LARGO, Fla. (WFLA) – School leaders across Tampa Bay came together Friday to address a potential teacher shortage and how it will impact children in the area.
Their meeting comes after news of the University of South Florida’s preliminary decision to close its College of Education undergrad program.
Pinellas County has been leading the charge on the issue. On Tuesday, the school board passed a resolution, voicing concern about how much they depend on USF’s undergrad program for new teachers.
The district’s superintendent said they pull about 600 teachers each year—25% of their teaching staff—from the program.
USF’s Interim Dean, Judith Ponticell, told 8 On Your Side Wednesday that they’re navigating a possible $6.8 million dollar budget cut over the next two years.
Ponticell said undergrad enrollment has decreased more than 60% over the past decade, and that teachers can and are obtaining their undergrad education elsewhere.
“Is it possible that if an undergrad degree in education goes away there won’t be some impact on school districts? I would be foolish to say that won’t happen but the degree of impact is not as simple,” said Ponticell. “We also know that we have had a 63 percent decrease in enrollment at the undergraduate level. And nationally we are seeing a decrease in the number of students that get a bachelor’s degree in education.”
Ponticell said there are no official plans to get rid of the undergrad program yet, they’re in still the early planning stages.
So Friday morning, they did just that.
On Friday, education leaders from across Tampa Bay united their voices to express their concern.
Pinellas County Superintendent Dr. Michael Grego was a key player in organizing Friday’s meeting with other superintendents from Pasco, Hillsborough, Polk, Sarasota, and Manatee counties. Former Florida Commissioner of Education and former USF President Betty Castor was also in attendance.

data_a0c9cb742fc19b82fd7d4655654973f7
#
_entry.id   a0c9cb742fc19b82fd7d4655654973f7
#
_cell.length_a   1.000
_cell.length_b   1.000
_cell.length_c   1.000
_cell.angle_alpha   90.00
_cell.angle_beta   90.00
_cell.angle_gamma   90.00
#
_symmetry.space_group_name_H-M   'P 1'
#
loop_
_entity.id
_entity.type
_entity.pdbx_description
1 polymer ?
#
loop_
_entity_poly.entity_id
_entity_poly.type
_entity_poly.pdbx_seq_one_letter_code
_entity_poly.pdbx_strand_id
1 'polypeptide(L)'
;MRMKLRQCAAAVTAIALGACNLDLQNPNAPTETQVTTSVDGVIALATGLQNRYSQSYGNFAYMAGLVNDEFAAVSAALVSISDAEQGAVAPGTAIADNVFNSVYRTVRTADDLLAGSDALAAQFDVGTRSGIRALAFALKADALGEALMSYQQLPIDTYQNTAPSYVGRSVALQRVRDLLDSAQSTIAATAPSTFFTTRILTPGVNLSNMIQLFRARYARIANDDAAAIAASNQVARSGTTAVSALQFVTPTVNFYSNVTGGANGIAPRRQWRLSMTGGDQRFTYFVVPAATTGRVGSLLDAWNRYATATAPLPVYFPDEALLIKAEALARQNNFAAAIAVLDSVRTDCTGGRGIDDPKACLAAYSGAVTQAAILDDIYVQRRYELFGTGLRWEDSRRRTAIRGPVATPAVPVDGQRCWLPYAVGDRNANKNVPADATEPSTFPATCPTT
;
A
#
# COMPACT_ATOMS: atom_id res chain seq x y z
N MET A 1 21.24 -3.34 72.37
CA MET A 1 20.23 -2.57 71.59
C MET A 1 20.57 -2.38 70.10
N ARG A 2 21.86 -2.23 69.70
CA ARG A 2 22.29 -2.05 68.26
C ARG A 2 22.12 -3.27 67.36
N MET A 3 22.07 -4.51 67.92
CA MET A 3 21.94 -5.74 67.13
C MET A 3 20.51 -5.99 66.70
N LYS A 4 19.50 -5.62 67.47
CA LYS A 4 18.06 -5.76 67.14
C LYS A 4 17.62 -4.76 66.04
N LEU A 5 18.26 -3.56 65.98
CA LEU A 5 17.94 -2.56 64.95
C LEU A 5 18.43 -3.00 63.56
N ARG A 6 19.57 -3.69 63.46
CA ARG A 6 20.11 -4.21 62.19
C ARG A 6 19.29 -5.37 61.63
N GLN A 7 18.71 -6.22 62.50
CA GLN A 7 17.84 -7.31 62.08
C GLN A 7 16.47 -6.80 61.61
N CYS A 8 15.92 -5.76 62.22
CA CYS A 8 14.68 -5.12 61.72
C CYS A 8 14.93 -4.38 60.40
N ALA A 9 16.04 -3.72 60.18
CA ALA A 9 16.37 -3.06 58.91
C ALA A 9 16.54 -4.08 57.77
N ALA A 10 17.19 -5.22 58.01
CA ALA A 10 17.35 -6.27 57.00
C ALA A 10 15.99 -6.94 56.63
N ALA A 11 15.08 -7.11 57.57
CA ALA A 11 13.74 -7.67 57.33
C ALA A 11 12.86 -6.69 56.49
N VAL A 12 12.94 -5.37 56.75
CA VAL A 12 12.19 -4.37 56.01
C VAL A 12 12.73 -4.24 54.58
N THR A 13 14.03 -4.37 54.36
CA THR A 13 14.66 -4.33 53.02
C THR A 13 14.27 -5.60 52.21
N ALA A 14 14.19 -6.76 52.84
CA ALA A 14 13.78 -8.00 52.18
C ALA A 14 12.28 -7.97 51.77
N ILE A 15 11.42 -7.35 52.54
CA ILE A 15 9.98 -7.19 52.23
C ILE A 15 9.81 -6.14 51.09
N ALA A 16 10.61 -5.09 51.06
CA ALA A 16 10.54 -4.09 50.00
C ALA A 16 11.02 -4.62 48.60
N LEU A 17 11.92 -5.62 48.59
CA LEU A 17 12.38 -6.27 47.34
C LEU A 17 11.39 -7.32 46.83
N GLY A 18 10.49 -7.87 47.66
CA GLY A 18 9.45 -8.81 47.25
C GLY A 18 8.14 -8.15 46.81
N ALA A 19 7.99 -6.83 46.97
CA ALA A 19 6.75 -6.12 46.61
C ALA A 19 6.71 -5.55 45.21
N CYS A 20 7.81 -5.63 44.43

“As six superintendents, we have come with a desire to help the problem solvers, to help the University, but also to be honest, with an element of frustration,” said Dr. Michael Grego, Pinellas County Superintendent.
According to Grego, the superintendents are frustrated after trying to have a conversation with the university for years to talk about the dwindling number of education graduates they have.
He said now that the university is facing budget cuts, it’s not time to get rid of the program altogether.
Pasco County Schools Superintendent Kurt Browning and Polk County Schools Jacqueline M. Byrd agree.
“We get 30% of our teachers coming from USF. Not having the undergraduate program at USF, I want to stop short of saying devastating, but it is going to have a horrible, tremendously negative impact on us,” Browning says.
“To eliminate a program that is beneficial to all of us, and really one that doesn’t need to happen,” Byrd adding. “We talk about a shortage of teachers, then what will that do to our local communities?”
Ponticell said their enrollment has gone down more than 60% in the last decade. She said last year the college brought in about $11 million but spent $19 million in overhead.
Ponticell said while they’re flattered by the resounding message about their importance in the community, they need help to make a plan about how to move forward.
“I certainly, certainly want to continue these conversations. And I really look at it from…what can we do? What are the potential ideas? What are the potential options? What are the potential pathways that we can create together?” she said.
Ponticell said the college faculty will present its plan to the USF Provost by Dec. 18.
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